Under Dissociative Disorders

1) Depersonalization/derealization disorder

Proposed DSM-5 Criteria:

A. Depersonalization: Persistent or recurrent experiences of detachment from one’s mental processes or body, as though one is in a dream, despite intact reality testing, or

B. Derealization: Persistent or recurrent experiences of unreality of surroundings

C. Symptoms are not explained by substances, another dissociative disorder, another psychological disorder, or by a medical condition.

Diagnosis: Although Hamlet ventures into discussions about his existence, he does not think that he is detached from his body, or from his surroundings. He does not have depersonalization/derealization disorder.

2) Dissociative Identity Disorder

Proposed DSM-5 Criteria:

A. Disruption or identity characterized two or more personality states (called alters) or an experience of possession, as evidenced by discontinuities in sense of self, cognition, behavior, affect, perceptions, and/or memories. This disruption may be observed by others or reported by the patient.

B. At least two of the alters recurrently take control of behavior.

C. Inability of at least one of the alters to recall important personal information.

D. Symptoms are not part of a broadly accepted cultural or religious practice, and are not due to drugs or a medical condition.

Diagnosis: Hamlet does not have alters. Alters are different identities that characterize a person, and these include different names, personal information, and personalities. When an alter taken over, it is like the person is a different person for now. Although Hamlet recurrently shows different behaviors, he still has the same identity and sense of self. He does not have dissociative identity disorder.

Schizophrenia (under one category)

Proposed DSM-5 Criteria:

A. Two or more of the following symptoms for at least 1 month; one symptom should be either 1, 2, or 3:

  1. Delusions
  2. Hallucinations
  3. Disorganized speech
  4. Abnormal psychomotor behavior (e.g. catatonia)
  5. Negative symptoms (blunted affect, avolition, asocialty)

B. Functioning in work, relationships, or self-care have declined since onset

C. Signs of disorder for at least 6 months; at least 1 month of the symptoms above

Diagnosis: Hamlet does not have delusions, since he does not think that everybody can hear his thoughts nor has he have an exaggerated sense of self. He also does not have hallucinations, but that depends if he really saw the ghost of his father. He does not show disorganized speech, as he does not have loose associations in his trail of thought nor does he change topic midsentence. He does not show abnormal psychomotor behavior, as he does not exhibit catatonia wherein the person gestures repeatedly using peculiar movements, nor catatonic immobility wherein the person adopts unusual postures and maintains them for very long periods of time. Lastly, he does not have negative symptoms, as he does not exhibit blunted affect, avolition, or asocialty. Blunted affect is a lack of outward expression of emotion while actually having the inner experience of the emotion. Hamlet consistently showed his emotions.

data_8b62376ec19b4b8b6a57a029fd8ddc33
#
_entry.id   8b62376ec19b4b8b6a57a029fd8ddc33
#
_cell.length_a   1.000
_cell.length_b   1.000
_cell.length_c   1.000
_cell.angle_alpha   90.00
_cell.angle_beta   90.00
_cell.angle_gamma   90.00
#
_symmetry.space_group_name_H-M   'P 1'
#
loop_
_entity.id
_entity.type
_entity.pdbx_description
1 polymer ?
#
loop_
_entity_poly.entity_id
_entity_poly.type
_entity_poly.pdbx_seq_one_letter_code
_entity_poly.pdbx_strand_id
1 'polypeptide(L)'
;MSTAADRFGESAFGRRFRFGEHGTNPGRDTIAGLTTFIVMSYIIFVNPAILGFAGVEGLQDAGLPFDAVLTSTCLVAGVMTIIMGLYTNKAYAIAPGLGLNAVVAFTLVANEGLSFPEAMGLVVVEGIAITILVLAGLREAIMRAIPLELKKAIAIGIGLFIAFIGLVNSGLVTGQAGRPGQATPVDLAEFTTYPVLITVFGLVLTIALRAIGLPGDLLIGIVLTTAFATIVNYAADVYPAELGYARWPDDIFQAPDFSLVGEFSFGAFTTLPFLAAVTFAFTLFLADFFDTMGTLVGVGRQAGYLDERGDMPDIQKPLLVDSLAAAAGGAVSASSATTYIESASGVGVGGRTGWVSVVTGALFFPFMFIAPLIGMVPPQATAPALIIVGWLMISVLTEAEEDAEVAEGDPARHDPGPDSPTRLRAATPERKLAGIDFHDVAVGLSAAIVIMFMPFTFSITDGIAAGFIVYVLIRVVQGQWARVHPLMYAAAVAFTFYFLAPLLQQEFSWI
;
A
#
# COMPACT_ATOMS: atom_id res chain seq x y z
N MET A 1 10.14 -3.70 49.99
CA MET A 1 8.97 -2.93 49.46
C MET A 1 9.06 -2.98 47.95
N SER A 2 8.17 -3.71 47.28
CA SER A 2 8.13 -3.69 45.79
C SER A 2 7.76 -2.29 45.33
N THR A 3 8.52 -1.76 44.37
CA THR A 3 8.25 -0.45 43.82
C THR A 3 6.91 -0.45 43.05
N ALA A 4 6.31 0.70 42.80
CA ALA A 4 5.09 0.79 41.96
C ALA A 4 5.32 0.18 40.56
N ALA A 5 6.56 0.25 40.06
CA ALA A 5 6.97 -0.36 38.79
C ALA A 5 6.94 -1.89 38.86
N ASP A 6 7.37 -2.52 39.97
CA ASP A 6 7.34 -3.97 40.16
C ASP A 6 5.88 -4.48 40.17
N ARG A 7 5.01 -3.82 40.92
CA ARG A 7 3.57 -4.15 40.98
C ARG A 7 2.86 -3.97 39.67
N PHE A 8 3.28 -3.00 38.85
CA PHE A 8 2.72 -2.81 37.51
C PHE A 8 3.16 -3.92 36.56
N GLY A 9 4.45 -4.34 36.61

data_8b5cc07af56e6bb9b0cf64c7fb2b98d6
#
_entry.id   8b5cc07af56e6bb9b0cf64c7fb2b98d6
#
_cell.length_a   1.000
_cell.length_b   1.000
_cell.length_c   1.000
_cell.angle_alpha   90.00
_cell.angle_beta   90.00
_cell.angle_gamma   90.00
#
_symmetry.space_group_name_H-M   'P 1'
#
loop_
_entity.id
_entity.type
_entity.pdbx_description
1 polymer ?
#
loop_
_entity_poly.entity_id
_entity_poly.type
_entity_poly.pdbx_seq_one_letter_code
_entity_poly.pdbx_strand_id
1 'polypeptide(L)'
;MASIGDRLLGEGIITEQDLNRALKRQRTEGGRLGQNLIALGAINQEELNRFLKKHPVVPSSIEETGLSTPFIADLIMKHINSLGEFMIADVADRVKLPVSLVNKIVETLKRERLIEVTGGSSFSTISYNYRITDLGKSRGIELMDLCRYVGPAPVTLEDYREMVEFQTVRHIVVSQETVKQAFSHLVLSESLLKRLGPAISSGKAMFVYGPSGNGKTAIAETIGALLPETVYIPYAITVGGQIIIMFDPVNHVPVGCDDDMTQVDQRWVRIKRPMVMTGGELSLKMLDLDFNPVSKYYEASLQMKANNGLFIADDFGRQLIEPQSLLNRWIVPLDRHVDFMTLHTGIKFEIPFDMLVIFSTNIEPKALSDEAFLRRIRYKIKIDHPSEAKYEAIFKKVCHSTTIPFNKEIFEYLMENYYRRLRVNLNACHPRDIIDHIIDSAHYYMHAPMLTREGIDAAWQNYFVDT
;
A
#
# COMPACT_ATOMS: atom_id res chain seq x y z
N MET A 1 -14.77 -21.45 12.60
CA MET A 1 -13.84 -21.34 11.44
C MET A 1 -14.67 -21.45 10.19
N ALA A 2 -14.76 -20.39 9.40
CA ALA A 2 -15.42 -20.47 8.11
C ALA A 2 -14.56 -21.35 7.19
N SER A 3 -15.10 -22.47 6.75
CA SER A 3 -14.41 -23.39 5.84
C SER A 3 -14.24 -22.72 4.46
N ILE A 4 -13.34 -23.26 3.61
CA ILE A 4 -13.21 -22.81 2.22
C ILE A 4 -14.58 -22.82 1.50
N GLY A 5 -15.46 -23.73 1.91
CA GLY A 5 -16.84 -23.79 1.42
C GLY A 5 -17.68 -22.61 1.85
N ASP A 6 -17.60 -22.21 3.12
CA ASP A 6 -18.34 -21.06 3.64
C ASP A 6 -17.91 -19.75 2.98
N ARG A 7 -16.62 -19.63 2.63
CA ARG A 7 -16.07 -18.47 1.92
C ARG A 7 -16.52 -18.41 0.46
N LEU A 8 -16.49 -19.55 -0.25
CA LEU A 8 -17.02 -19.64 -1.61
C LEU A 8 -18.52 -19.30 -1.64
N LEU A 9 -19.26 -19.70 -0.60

Eliot, T. S. (1960). Hamlet and His Problems. In Summers, J. H. & Leveson, J. C. (Eds.),Discussion of Hamlet (pp. 47-50). Boston: D. C. Heath and Company.

Kring, A. M., Johnson, S. L., Davison, G. C., Neale, J. M. (2012). Abnormal Psychology (12thed.). Singapore: John Wiley & Sons.

Levin, H. (1959). The Question of Hamlet. New York: Oxford University Press.

  1. kurtjah
    October 14, 2012 at 8:57 pm

    Besides applying the rigorous framework of admittedly monolithic, contemporary medical psychoanalytic discourse on Hamlet, perhaps it would also be of interest to you to cross-analyze these findings with psychoanalytic doctrines of past periods? Not only to reveal the fissures in the evolution of this particular medical theory, but also to reflect the changes in the socio-political environment of beliefs that could definitely deepen this personality analysis of Mr. Hamlet. Excellent anticipation for use of the criteria that’s just about to be published though.

  1. July 7, 2016 at 3:43 am